United States District Court, N.D. Illinois, Eastern Division
Midco International, Inc. Employees Profit Sharing Trust, Plaintiff,
Metropolitan Life Insurance Company, Defendant.
MEMORANDUM OPINION AND ORDER
S. Shah United States District Judge
International, Inc. Employees Profit Sharing Trust brought
this diversity suit alleging breach of contract by
Metropolitan Life Insurance Company. Midco alleges that
MetLife breached the covenant of good faith and fair dealing
implied into their contract, last amended in 1999, when
MetLife transferred Midco's assets and the responsibility
to manage those assets to a third party in 2006. MetLife
moves for summary judgment, and that motion is granted.
judgment is appropriate if the movant shows that there is no
genuine dispute as to any material fact and the movant is
entitled to judgment as a matter of law. Fed.R.Civ.P. 56(a).
A genuine dispute as to any material fact exists if
“the evidence is such that a reasonable jury could
return a verdict for the nonmoving party.” Anderson
v. Liberty Lobby, Inc., 477 U.S. 242, 248 (1986).
Justifiable inferences are drawn in the nonmovant's
favor, id. at 255, and the party seeking summary
judgment has the burden of establishing that there is no
genuine dispute as to any material fact. See Celotex
Corp. v. Catrett, 477 U.S. 317, 323 (1986).
is a trust established to administer a retirement plan for
the employees of Midco International, Inc., a Chicago-based
manufacturer of gas burners. Defendant MetLife provides
investment options to employee retirement plans.
1980, Midco entered into a fixed investment option contract
with New England Mutual Insurance Company. Midco plan
participants received interest each year pursuant to a
“declared rate” determined by New England Mutual.
From 1980 until 1996, the declared rate was set by the
performance of the assets in New England Mutual's general
investment account. In 1996, MetLife acquired New England
Mutual and took on the task of managing Midco's assets.
1999, Midco and MetLife agreed to renegotiate their contract.
The 1999 agreement was made retroactively effective to 1995
and expressly provided that the declared rate would be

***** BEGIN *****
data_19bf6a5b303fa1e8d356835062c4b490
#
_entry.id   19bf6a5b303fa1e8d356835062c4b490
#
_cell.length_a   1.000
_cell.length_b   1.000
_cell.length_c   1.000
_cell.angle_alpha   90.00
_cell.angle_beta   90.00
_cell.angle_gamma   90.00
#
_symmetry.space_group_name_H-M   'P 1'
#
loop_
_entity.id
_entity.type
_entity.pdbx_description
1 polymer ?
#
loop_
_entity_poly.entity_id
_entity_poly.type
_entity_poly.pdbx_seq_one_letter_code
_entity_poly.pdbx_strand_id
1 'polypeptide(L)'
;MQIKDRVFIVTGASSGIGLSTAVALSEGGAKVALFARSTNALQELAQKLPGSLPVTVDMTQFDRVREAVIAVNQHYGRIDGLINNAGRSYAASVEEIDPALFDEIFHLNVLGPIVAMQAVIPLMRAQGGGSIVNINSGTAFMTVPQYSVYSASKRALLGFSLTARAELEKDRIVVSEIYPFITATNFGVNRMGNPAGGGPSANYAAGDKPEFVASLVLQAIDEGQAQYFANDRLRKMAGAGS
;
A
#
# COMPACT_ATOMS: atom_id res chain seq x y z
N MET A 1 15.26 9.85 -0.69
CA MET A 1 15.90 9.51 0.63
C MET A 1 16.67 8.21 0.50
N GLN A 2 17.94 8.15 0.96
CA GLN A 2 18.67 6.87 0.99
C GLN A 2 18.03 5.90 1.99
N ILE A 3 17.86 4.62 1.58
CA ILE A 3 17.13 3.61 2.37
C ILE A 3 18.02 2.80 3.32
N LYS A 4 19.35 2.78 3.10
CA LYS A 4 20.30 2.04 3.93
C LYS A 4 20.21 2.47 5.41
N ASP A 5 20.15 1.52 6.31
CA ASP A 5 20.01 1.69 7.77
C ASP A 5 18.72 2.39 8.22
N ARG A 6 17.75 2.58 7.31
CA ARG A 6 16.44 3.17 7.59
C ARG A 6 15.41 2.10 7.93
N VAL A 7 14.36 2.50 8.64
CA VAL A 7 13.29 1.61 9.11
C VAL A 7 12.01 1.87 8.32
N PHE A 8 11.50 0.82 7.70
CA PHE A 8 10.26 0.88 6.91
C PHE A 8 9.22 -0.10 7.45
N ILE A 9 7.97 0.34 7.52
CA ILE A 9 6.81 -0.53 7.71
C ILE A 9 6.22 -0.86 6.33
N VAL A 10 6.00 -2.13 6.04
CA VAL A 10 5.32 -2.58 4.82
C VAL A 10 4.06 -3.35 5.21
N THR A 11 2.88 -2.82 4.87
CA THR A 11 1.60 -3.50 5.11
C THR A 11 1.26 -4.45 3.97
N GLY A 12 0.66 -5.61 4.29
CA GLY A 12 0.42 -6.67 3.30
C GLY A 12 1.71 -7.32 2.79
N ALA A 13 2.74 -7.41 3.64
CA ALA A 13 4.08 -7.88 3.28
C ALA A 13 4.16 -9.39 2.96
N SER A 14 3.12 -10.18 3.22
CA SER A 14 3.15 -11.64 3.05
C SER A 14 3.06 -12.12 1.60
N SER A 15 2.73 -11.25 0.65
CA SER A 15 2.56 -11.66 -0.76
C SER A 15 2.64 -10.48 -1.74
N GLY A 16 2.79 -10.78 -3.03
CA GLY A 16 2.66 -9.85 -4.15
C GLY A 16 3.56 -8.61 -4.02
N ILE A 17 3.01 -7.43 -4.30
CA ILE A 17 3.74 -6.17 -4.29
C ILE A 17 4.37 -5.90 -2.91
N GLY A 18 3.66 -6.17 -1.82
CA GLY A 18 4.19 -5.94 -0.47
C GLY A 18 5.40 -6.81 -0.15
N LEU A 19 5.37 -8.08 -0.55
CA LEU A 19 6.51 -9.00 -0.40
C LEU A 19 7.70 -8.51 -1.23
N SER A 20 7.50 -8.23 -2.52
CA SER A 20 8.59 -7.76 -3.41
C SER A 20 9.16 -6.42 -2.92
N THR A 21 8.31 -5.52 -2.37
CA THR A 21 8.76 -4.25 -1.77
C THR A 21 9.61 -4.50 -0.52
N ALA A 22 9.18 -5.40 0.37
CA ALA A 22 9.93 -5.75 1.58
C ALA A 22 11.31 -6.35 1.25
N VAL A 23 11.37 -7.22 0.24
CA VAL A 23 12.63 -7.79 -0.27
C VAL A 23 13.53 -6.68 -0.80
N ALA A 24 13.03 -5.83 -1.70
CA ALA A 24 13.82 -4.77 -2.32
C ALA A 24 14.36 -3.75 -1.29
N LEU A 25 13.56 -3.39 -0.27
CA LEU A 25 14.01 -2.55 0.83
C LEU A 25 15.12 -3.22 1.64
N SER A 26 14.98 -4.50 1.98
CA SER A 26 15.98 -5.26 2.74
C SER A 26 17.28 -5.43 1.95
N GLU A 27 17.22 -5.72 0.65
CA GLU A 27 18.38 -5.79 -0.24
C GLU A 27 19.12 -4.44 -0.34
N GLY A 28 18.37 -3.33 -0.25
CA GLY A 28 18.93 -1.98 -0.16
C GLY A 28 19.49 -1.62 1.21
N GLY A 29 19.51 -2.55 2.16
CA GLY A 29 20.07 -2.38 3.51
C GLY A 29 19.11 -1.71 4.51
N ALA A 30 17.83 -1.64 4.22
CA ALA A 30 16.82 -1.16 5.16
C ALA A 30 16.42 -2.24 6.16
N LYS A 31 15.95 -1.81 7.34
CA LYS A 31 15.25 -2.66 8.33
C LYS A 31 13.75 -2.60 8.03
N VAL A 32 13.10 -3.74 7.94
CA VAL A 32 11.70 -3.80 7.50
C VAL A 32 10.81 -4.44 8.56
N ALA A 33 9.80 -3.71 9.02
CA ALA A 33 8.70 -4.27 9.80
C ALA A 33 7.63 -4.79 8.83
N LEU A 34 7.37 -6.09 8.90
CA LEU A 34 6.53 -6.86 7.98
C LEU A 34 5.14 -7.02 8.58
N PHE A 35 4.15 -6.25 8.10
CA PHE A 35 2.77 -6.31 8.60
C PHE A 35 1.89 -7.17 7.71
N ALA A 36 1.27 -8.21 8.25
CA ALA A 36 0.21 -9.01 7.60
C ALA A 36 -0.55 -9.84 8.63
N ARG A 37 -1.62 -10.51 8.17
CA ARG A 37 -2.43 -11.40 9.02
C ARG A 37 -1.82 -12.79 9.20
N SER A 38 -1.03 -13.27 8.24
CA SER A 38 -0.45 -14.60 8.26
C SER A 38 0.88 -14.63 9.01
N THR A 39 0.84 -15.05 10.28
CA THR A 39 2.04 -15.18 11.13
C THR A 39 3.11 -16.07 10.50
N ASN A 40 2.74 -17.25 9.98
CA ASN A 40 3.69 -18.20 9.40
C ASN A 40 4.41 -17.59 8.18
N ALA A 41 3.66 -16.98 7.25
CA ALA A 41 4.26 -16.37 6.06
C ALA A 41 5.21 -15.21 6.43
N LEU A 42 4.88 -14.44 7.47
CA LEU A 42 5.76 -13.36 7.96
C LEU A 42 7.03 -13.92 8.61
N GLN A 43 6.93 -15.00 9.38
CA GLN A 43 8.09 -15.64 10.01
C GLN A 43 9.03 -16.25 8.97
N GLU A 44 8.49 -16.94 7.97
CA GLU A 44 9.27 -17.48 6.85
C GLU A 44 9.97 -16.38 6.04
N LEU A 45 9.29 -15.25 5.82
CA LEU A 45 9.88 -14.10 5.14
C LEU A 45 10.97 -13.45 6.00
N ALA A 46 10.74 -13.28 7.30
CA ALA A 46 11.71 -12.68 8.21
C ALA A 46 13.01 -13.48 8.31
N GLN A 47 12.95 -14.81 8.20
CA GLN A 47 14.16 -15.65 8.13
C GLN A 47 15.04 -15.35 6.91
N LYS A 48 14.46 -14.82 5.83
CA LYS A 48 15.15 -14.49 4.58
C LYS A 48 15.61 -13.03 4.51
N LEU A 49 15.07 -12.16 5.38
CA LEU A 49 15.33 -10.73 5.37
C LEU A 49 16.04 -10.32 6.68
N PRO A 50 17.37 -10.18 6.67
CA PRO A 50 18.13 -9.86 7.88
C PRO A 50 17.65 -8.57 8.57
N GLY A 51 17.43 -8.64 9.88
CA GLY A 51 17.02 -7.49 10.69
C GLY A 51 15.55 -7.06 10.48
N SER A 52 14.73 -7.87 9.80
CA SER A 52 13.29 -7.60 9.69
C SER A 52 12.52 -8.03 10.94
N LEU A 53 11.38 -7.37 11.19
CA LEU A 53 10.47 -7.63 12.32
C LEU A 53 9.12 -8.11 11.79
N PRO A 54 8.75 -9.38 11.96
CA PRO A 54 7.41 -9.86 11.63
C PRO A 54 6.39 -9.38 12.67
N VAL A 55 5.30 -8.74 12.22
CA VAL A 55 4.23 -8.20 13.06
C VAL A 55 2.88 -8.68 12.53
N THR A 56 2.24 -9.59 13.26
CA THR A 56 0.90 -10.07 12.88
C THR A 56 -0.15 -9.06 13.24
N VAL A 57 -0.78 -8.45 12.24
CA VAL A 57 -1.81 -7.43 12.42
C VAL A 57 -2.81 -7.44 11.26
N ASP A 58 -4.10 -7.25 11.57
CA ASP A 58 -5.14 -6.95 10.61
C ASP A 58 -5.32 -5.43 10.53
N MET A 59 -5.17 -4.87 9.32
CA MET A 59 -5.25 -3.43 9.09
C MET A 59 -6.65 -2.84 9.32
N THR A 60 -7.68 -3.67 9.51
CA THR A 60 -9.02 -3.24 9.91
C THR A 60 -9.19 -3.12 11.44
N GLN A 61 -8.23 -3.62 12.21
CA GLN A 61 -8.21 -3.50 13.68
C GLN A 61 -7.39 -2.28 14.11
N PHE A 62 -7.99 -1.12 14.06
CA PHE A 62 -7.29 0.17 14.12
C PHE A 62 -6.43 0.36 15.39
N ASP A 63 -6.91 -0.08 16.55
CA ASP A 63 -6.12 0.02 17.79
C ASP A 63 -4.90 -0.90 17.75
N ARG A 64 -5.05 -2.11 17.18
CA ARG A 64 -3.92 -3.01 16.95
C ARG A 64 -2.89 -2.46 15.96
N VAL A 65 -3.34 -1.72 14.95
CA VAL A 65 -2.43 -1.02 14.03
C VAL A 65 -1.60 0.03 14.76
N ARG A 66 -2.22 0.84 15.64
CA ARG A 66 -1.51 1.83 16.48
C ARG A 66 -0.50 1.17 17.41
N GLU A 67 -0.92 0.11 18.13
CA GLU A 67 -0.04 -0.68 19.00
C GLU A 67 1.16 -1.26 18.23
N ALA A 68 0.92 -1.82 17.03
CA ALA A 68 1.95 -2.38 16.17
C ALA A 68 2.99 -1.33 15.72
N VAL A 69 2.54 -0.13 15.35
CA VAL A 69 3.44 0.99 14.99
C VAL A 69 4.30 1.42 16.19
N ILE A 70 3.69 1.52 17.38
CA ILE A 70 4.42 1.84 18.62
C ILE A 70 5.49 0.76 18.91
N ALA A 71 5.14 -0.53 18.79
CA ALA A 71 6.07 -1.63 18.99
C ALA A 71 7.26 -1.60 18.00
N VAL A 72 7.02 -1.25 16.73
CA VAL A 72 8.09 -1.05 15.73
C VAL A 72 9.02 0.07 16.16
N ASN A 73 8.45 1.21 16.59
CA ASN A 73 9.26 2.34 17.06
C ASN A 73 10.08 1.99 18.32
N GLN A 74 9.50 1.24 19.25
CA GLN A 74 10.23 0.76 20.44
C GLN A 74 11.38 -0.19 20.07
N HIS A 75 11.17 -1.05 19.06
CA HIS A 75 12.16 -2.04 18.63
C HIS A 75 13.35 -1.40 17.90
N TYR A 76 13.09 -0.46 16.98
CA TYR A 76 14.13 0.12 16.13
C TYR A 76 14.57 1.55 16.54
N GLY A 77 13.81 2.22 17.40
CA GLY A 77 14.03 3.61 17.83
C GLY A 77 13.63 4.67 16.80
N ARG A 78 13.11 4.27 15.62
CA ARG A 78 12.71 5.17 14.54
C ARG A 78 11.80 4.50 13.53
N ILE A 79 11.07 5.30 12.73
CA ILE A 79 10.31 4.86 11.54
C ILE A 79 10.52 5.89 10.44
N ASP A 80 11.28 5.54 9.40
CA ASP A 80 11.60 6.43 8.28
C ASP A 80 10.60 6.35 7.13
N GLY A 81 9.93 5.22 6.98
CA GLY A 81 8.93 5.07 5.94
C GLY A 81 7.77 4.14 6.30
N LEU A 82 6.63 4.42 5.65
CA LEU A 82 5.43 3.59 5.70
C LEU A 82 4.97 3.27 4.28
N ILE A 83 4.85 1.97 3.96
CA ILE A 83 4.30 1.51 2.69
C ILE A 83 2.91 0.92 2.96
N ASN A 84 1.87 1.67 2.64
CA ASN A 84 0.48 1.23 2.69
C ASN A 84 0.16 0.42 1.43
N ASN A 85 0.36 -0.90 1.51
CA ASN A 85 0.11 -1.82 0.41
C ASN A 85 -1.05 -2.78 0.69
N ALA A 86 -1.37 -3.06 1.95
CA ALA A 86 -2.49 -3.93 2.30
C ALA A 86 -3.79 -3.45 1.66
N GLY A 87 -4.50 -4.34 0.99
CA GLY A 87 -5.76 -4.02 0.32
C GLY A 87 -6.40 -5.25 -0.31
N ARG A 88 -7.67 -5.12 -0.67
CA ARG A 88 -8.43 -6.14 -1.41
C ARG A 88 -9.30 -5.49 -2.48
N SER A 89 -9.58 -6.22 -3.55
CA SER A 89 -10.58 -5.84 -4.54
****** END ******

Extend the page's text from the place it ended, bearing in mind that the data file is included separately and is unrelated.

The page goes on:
determined by MetLife “from time to time.” The
discretion granted by this provision in the 1999 contract
forms the basis of Midco's breach of contract claim.
initially employed its discretion to set the declared rate
based on the performance of its general investment account,
just as New England Mutual had. In 2006, MetLife sold its
401(k) administration business to Great-West Life &
Annuity Insurance Company. The transfer took the form of a
100% indemnity reinsurance transaction. As MetLife's
expert described such a transaction, the seller of a book of
business cedes 100% of the insurance risk to a third party,
and the assets supporting those liabilities are also
transferred. The seller also transfers administrative control
of those assets, and the underlying holder of the annuity
policy is encouraged to “repaper” with the third
party. To repaper is to sign an entirely separate contract
with the third-party administrator. Pursuant to this
transaction, the Midco assets backing the 1999 contract were
transferred to Great-West, and MetLife ceded responsibility
for setting the declared rate to Great-West. The goal of this
reinsurance transaction was to eventually get Midco's
contract off of MetLife's books through repapering.
MetLife had considered unilaterally terminating the Midco
plan but opted for the Great-West transaction after
concluding such an action would breach the contract.
informed Midco in 2006 that Midco's business had been
transferred to Great-West, stating that Great-West would
provide “recordkeeping and administrative
services” while the “existing MetLife contract
provisions will stay the same.” At that time, MetLife
did not state where Midco's assets would be held or where
the responsibility for setting the declared rate would lie.
While MetLife's investment strategy involved aggressive
risks with higher returns, Great-West's strategy was more
conservative. The declared rate selected by Great-West
continually decreased after Great-West acquired Midco's
assets, falling from 6.7% in 2007 to 1.2% in 2016. MetLife
retained the right to review Great-West's rate, but it
never exercised that right.
year, Great-West prepared a Summary Annual Report, which was
reviewed by Midco's trustee and distributed to plan
participants from 2009 to 2014. The Midco plan trustees were
required under ERISA to ensure that the information
distributed to plan participants was accurate. These reports
showed that Great-West, rather than MetLife, held the Midco
assets (but the reports did not explicitly state that
Great-West was now setting the declared rate of return on the
the 2006 transaction, the Midco fund website maintained by
Great-West continued to refer to the “MetLife Stable
Value Option.” Investment guides and enrollment kits
prepared for Midco by Great-West similarly referred to the
“MetLife Stable Value Option.” MetLife's own
employee acknowledged that this label was confusing, as
Great-West held and managed Midco's assets.
made efforts to repaper with Midco, but Midco declined such
offers. Midco declined because of the firm's favorable
history with the MetLife Stable Value Fund. In early 2014, a
Midco representative reached out to Great-West to confirm
that Midco's funds remained with MetLife.
Great-West's senior counsel informed Midco in a July 2014
email that Midco's assets were no longer in the MetLife
general account. The senior counsel further stated that
Great-West was the reinsurer and recordkeeper for the Midco
filed this suit in November 2014, alleging that MetLife
breached the parties' contract. The complaint did not
identify an express term in the contract that MetLife
breached, but at the motion to dismiss stage, I understood
Midco's theory to be that Great-West's control over
the declared rate ...